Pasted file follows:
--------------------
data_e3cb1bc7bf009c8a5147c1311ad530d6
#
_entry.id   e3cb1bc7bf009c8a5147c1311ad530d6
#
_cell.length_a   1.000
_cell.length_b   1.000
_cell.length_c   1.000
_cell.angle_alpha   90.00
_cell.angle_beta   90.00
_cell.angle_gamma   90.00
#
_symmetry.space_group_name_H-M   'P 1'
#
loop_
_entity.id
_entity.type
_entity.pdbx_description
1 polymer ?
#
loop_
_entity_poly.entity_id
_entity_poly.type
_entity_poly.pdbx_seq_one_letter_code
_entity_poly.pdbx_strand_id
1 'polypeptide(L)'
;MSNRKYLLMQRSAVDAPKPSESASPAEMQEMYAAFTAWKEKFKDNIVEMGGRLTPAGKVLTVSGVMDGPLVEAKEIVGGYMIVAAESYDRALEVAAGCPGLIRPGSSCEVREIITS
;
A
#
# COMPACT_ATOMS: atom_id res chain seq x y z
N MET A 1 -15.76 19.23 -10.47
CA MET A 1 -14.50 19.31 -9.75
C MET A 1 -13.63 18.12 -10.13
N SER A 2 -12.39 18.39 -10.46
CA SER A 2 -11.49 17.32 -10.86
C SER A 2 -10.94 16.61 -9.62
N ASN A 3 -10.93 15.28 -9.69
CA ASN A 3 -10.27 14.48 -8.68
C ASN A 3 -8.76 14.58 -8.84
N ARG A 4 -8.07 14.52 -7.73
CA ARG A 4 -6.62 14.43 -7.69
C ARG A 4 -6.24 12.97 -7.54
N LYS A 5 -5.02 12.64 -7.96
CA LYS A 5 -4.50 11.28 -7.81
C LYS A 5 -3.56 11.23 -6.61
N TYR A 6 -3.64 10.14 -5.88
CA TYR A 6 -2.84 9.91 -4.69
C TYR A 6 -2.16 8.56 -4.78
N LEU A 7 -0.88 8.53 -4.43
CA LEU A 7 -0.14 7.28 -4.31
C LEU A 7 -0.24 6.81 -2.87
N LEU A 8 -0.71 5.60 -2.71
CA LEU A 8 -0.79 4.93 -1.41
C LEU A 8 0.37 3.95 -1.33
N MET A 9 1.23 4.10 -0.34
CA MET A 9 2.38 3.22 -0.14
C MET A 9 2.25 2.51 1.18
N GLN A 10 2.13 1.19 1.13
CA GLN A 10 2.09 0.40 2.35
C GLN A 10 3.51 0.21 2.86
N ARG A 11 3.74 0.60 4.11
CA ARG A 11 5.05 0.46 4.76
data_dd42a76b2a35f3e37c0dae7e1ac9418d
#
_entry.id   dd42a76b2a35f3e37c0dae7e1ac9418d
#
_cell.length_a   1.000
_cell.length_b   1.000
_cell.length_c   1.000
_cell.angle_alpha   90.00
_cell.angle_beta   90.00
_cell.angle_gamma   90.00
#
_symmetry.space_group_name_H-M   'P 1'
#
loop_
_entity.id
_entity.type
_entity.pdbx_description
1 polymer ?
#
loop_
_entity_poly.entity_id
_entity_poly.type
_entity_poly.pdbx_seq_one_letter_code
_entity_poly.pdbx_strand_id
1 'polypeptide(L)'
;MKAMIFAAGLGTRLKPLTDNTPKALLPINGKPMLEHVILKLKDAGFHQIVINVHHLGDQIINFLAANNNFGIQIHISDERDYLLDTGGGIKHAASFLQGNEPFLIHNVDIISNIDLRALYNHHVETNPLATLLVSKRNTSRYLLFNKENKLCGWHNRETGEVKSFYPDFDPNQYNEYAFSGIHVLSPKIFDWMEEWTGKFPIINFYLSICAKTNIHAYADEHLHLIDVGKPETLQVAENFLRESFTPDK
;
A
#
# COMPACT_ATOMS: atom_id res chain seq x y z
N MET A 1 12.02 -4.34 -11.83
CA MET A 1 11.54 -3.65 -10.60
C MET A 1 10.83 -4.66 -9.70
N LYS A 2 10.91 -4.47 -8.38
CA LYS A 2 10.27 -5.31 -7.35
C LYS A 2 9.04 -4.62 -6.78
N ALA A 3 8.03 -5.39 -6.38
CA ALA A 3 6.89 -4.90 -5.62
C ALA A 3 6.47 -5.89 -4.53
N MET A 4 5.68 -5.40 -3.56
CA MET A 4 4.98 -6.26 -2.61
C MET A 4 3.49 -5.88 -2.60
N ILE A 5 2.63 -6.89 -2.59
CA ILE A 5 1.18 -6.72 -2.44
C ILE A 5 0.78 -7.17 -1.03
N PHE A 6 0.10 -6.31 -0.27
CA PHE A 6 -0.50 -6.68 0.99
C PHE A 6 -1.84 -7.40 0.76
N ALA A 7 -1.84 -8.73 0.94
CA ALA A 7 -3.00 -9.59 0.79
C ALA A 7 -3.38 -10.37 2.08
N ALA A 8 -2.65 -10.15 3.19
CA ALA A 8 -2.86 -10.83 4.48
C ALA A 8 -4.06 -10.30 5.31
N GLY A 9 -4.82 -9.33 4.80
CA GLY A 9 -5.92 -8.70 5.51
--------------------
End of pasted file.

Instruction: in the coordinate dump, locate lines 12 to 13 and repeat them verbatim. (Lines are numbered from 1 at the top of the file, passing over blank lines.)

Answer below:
_symmetry.space_group_name_H-M   'P 1'
#